I saw a great show on public television called “This Emotional Life.” It is part of a three part series. Last night’s part was called “Family, Friends and Lovers” and looks at the importance of relationships and why they are central to emotional well-being.
When talking about family and marriage, the show stated some interesting information on marriages with no children vs marriages with children, and who is happier. It indicated that while marriages with no children tended to be happier, those with children tended to stay in the marriage longer. In other words, if the marriage was having problems the ones with kids were more likely to try and hang in there.
The show did not go into detail about childfree couples. For example–does this mean that when faced with marital challenges childfree couples are more likely to choose divorce sooner than married parents? On the surface this might make some sense, as the couple does not have to deal with all the issues that come with children and divorce. But this does not mean that childfree couples are more likely to jump ship without first staying in there and give it all they have to make it work.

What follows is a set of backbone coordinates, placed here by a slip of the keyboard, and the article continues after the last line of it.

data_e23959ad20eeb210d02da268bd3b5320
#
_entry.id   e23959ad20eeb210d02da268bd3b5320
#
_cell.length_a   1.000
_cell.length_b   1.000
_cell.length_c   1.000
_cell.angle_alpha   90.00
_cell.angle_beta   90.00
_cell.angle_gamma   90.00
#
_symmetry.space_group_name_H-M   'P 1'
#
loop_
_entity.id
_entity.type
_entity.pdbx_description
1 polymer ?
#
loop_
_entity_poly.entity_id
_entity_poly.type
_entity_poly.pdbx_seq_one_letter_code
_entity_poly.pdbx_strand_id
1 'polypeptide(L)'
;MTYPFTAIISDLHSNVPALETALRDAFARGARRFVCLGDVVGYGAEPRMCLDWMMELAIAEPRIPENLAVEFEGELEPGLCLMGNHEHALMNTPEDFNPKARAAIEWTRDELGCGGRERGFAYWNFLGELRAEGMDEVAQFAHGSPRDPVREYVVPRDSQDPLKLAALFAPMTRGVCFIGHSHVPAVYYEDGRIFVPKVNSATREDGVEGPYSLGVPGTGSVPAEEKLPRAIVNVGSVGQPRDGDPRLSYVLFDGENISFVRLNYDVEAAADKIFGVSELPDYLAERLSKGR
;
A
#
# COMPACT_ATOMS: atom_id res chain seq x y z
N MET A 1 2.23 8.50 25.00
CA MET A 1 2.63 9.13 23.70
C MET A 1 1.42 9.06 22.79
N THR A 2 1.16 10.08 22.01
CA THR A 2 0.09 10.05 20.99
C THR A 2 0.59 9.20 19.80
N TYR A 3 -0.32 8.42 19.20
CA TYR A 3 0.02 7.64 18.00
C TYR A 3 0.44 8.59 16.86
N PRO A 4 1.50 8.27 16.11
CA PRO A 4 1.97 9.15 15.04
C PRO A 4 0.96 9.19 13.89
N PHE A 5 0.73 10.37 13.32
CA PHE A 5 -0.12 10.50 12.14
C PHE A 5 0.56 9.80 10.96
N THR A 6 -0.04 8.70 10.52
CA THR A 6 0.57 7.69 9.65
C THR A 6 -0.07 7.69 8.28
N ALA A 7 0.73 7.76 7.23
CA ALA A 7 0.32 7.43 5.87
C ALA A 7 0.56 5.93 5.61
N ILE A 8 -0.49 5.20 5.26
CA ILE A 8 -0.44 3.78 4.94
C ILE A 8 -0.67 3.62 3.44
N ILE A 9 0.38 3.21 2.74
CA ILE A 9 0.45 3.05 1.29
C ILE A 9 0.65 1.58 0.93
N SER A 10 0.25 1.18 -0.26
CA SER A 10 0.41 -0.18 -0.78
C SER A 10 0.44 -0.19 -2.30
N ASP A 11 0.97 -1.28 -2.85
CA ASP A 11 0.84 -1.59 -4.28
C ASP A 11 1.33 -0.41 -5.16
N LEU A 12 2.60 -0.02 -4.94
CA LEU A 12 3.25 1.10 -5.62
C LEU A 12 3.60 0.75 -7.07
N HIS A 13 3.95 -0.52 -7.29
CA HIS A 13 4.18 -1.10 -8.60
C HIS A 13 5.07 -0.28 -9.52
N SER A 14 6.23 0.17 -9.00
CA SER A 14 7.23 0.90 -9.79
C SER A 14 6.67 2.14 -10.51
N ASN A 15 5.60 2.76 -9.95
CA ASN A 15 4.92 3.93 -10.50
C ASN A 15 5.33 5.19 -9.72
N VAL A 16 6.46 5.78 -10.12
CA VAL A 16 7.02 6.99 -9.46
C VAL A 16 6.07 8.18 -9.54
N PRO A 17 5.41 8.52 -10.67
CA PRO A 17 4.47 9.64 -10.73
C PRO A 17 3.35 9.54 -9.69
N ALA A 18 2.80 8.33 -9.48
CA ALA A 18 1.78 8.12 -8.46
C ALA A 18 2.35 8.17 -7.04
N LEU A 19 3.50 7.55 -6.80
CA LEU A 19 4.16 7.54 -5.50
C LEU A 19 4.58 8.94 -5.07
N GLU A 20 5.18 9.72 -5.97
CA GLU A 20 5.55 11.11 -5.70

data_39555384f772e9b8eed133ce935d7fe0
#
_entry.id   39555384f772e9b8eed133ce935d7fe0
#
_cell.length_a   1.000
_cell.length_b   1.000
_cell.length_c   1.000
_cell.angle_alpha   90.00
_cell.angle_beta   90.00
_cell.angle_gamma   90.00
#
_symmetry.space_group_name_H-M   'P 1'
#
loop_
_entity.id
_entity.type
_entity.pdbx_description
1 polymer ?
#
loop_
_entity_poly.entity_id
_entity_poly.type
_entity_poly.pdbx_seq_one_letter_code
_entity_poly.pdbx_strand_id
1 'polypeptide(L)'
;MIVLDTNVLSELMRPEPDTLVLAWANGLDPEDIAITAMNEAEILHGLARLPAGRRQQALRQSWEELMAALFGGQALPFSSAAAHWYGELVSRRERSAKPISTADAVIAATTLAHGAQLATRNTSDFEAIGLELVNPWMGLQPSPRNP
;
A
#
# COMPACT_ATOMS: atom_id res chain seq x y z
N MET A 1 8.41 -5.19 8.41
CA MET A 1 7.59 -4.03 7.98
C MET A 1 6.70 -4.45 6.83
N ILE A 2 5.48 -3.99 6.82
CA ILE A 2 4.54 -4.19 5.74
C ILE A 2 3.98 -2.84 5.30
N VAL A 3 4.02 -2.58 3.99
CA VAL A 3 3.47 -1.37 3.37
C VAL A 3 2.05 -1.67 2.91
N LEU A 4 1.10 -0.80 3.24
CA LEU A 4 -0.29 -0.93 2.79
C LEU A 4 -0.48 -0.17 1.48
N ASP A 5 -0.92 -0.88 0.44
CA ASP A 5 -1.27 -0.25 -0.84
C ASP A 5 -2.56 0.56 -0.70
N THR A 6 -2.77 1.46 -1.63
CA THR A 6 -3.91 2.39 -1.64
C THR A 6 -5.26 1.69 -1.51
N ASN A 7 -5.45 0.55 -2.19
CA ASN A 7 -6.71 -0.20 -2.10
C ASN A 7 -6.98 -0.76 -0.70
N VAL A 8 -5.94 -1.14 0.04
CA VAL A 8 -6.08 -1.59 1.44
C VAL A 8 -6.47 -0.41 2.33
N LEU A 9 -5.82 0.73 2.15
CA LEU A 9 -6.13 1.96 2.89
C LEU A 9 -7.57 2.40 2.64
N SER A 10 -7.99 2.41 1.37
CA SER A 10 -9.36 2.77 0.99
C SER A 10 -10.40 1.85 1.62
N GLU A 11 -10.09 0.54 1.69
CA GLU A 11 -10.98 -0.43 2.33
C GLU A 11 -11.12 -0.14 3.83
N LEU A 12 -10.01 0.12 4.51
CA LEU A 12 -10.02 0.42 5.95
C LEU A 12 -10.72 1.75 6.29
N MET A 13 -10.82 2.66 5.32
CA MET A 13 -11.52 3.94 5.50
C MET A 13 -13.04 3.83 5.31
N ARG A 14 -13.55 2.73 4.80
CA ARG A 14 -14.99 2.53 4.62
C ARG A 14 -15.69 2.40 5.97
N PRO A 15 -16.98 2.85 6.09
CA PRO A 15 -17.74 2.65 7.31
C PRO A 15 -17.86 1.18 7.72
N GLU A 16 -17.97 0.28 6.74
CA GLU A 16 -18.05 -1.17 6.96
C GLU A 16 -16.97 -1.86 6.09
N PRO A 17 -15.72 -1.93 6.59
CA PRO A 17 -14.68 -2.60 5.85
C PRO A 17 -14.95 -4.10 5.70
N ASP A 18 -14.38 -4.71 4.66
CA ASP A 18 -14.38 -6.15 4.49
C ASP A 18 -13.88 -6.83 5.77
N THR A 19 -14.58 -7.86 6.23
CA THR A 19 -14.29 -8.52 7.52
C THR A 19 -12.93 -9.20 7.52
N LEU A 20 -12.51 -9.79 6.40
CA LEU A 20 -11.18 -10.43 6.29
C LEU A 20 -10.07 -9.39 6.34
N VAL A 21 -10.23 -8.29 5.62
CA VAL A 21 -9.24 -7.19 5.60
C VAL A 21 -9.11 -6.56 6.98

Does it mean that childfree couples are more likely in general to divorce more than couples with children? I have not seen research on this, but would hypothesize the answer is no. Childfree couples don’t have the distraction of children that can get in the way of dealing with issues or just in tending to the relationship. I would like to see research on “if there is divorce “when” is it more likely to occur in marriages with and without children.
There is research out there on marital satisfaction for married couples with kids and without. Marriages without children tend to experience a gradual increase in satisfaction over time. For marriages with children, there is a dip in satisfaction when kids come on the scene, and as the kids get older the levels of satisfaction begin to rise again. So one is not more likely to be happier than the other, it’s just that the cycles of satisfaction tend to look differently.
What do you see out there? If you know of research that speaks to these topics and questions, please share!